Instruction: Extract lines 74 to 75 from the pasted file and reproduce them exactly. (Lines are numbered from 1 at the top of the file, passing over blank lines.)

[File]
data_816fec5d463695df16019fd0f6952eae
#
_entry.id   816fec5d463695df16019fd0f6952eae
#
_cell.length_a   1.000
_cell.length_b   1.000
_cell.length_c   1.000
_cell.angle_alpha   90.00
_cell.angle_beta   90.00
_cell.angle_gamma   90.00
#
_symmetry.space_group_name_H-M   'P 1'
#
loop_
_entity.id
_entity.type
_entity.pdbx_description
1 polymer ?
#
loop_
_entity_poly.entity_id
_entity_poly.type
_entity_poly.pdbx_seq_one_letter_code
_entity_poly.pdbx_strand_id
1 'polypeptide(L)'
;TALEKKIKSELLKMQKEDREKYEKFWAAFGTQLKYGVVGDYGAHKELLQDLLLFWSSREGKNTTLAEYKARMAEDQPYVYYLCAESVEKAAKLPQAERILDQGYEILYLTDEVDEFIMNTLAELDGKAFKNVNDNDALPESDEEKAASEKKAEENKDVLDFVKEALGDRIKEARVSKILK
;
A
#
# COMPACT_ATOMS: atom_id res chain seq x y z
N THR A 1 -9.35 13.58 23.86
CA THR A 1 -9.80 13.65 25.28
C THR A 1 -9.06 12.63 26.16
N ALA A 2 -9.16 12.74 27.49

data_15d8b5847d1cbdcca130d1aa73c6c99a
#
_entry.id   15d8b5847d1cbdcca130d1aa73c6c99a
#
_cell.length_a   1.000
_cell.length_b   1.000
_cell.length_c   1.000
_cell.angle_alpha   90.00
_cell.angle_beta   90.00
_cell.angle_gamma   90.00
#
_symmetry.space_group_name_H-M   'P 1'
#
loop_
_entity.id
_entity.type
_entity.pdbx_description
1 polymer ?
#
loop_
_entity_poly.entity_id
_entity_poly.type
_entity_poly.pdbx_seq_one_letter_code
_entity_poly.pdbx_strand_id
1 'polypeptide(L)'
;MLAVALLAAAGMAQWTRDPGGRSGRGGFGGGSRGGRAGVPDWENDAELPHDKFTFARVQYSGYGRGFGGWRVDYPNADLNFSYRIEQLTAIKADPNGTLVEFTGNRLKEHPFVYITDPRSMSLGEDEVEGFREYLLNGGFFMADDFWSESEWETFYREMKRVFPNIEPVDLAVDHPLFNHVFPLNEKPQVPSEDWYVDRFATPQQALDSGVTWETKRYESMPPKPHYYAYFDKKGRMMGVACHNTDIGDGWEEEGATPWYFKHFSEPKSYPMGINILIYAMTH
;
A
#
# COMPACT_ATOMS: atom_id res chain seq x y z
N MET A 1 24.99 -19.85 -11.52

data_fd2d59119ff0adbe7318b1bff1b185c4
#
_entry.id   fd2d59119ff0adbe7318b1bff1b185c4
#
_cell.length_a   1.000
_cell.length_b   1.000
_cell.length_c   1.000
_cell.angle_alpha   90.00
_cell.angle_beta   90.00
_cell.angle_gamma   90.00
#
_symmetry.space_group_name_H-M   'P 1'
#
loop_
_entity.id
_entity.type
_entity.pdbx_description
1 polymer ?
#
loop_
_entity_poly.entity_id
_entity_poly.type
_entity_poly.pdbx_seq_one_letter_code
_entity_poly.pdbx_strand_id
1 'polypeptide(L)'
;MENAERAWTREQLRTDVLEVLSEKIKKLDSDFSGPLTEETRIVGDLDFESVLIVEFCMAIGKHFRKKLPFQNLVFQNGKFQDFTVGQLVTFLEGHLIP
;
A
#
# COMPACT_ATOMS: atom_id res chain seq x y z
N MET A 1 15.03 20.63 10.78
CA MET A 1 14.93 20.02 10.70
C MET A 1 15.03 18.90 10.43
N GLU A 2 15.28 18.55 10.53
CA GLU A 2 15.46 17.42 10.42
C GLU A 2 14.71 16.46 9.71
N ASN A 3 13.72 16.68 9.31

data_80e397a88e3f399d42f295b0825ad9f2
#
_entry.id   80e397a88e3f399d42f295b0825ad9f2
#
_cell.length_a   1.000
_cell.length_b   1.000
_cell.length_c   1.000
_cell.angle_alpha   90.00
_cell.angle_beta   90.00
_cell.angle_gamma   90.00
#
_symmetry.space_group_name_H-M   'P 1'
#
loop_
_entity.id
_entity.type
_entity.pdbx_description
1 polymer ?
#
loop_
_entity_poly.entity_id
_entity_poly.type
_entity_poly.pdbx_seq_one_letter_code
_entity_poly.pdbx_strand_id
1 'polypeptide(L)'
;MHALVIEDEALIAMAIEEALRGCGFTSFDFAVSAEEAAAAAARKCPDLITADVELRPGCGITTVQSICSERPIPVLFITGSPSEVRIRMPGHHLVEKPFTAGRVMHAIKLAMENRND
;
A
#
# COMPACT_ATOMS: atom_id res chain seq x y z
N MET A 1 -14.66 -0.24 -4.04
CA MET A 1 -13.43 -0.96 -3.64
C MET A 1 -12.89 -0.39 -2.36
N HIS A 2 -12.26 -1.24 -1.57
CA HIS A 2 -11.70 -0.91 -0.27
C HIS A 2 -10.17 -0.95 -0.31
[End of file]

_cell.angle_beta   90.00
_cell.angle_gamma   90.00